When French economist and legislator Frederic Bastiat accused “disseminators of subversive doctrines” of “concocting the antidote and the poison in the same laboratory,” he might — were he alive to see the follies of our day — have American healthcare in mind.
The Board of Supervisors in Santa Clara County, California, voted 3-2 on April 25 to ban restaurants in unincorporated areas of the county from giving away toys with children's meals that exceed set levels of calories, fat, salt, and sugar.
The Obama administration finally finagled reticent Democrats into passing “healthcare reform,” despite the fact that a majority of Americans were against the Democrats’ bill. And the Democratic Party, as a whole, will likely face retribution by the public during elections in November, but the retaliation will probably not be for the reasons you might think.
Americans, by and large, want some type of “healthcare reform,” even if they are not for Obama’s version of reform. They are tired of getting the run-around from insurance companies that seem to dispute or deny every claim; they want insurance costs to go down; they want everyone — even those with pre-existing conditions — to have access to affordable health insurance; they don’t believe it’s fair for insurance companies to jack up their rates or drop coverage when an insured makes a costly claim.
The new federal healthcare law, often referred to as ObamaCare, will impact all Americans with threats of fines and unprecedented federal intervention in regulating the insurance industry, doctors and healthcare professionals, businesses, and even the family. Art Thompson, CEO of The John Birch Society, explains that the Patient Protection and Affordable Care Act and the reconciliation bill are just a framework to be filled in as bureaucrats add regulations to the new law. “There’s no smoking gun. It’s a cocked pistol that’ll be fired when the regulations come down,” Thompson says, adding that most people “apparently haven’t noticed the fact that this is a program to reach down into every home.” Here’s the impact in brief:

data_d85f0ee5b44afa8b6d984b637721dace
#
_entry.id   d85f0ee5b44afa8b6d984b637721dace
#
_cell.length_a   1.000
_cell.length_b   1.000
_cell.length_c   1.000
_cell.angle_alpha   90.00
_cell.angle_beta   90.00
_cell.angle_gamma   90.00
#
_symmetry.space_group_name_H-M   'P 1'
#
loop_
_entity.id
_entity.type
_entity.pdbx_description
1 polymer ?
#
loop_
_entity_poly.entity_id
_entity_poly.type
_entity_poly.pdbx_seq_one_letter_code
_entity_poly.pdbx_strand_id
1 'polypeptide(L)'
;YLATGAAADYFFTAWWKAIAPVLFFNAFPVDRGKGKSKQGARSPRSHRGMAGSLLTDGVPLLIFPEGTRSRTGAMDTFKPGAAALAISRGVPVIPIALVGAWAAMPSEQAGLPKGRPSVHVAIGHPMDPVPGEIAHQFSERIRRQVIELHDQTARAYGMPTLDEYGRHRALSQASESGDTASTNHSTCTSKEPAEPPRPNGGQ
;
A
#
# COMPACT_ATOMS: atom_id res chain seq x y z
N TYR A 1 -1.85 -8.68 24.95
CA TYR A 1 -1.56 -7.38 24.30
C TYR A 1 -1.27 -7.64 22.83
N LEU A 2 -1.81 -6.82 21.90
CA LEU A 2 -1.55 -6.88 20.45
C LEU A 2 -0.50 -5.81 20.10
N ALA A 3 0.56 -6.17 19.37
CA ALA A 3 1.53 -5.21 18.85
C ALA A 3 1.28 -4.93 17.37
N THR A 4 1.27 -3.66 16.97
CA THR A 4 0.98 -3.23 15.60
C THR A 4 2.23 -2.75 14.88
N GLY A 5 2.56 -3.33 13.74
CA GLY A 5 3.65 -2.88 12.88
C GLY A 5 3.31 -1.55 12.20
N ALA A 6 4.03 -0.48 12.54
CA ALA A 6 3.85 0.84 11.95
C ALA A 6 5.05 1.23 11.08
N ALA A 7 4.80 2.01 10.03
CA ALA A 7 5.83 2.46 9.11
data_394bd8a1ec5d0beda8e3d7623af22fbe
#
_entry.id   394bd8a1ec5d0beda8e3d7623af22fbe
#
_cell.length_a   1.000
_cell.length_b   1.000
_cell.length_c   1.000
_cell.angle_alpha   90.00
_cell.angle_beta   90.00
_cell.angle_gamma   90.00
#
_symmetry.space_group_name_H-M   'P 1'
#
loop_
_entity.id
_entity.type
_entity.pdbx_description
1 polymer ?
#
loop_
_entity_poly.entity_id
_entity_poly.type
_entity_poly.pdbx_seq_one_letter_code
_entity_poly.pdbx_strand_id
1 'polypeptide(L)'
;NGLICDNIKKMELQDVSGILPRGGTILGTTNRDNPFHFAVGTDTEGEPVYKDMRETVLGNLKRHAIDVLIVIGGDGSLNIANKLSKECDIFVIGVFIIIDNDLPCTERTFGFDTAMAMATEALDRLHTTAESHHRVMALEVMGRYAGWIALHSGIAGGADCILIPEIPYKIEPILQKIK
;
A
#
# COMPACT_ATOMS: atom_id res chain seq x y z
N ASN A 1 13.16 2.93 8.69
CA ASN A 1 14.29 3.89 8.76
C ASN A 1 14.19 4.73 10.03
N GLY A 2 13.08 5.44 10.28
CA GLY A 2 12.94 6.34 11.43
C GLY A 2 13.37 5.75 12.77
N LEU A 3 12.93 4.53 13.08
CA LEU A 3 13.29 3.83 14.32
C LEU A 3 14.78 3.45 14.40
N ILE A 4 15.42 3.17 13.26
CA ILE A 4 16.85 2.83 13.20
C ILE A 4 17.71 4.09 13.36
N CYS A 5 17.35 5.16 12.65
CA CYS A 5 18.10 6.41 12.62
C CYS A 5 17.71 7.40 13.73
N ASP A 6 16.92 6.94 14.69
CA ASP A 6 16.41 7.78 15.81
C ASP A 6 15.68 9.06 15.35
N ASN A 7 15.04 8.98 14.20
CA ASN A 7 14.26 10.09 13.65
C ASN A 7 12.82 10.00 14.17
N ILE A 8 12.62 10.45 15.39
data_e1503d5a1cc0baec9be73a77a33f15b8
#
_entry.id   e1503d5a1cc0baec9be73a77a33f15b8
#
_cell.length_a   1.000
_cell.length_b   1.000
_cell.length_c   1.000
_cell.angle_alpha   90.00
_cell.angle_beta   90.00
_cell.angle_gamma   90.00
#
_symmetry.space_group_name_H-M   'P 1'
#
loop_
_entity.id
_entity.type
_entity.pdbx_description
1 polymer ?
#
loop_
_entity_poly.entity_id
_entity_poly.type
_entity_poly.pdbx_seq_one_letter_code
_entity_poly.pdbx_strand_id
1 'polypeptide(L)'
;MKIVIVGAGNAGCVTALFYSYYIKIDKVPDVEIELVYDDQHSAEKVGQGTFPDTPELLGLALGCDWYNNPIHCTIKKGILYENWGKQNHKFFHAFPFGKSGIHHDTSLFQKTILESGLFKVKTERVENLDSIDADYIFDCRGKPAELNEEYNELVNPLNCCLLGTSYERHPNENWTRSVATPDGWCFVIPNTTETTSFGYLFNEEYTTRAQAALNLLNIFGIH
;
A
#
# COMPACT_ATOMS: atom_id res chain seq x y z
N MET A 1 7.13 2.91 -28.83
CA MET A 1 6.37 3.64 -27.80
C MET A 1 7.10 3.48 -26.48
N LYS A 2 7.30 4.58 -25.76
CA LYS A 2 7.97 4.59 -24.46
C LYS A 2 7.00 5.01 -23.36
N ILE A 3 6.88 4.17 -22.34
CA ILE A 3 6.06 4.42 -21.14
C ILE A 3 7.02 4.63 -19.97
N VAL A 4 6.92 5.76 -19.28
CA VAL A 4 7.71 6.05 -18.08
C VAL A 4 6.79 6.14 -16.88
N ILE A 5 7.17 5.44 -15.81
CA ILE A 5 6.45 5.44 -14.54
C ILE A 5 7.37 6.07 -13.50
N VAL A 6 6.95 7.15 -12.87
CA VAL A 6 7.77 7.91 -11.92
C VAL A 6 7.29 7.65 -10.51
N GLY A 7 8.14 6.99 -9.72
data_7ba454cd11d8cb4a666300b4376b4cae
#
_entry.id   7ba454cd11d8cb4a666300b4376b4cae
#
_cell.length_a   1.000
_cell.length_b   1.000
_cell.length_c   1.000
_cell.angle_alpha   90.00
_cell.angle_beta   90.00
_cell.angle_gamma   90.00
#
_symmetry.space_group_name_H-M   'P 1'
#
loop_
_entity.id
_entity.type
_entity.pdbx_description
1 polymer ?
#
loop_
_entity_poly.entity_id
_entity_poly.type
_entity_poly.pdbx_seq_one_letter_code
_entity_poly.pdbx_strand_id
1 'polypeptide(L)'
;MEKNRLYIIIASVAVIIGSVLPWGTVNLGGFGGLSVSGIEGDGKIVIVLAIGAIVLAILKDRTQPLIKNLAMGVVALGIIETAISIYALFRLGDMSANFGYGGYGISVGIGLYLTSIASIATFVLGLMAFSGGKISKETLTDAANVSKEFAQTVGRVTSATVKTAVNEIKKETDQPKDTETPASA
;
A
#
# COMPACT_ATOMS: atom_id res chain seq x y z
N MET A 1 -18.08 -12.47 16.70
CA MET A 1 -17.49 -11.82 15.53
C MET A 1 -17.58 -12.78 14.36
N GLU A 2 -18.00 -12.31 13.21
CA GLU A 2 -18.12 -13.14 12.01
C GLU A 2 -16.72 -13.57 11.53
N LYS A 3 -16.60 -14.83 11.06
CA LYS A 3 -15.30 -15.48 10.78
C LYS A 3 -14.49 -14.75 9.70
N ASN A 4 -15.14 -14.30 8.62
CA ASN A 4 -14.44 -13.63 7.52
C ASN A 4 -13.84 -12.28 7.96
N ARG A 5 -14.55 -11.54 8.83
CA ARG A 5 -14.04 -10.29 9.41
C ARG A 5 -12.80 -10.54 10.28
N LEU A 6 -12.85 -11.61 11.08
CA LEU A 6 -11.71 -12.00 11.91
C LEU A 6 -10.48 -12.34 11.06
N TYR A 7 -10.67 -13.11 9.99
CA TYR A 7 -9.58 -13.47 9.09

The Obama administration's own financial experts have estimated that the recently passed Patient Protection and Affordable Care Act will increase — rather than cut — overall medical expenses. During presidential campaign, Obama had sold his healthcare reform package as (in the words of his campaign website) providing "lower costs to make our health care system work for people and businesses." But that's not the healthcare package Obama delivered as President.
The Washington Post has reported that federal regulators are planning to push for the gradual reduction in the amount of salt in foods that Americans consume. This plan would address the amount of salt in processed food, although the federally allowable salt limits had not yet been set. The Food and Drug Administration plans to work in concert with the United States Department of Agriculture to reduce salt consumption by Americans.
Increasingly, religious Americans are turning to a little-known alternative to conventional “use-your-health-insurance” to cover medical expenses. Christian sharing ministries are filling the gap for many who are uninsured, underinsured, fed up with their health insurance plans, or just uneasy in general, believing health care in America is headed for self-destruction.
This is the final and perhaps the most important installment in the five-part survey of the law we have named for its chief patron: ObamaCare. I have identified the various tax increases; the advocates' preposterous pretexts for its enactment; the defects of many of those arguments, including the Commerce Clause and the Supremacy Clause; and the noble efforts being made by several state legislatures and executives to nullify the unconstitutional acts of Congress and its accompanying mandates.
A new Gallup poll reports that President Barack Obama's approval rating has dropped below 50 percent for the first time since his inauguration. Respondents in that poll indicated that the healthcare law (the Patient Protection and Affordable Care Act) that the President signed on March 23 amid praise and proclamations is just too costly.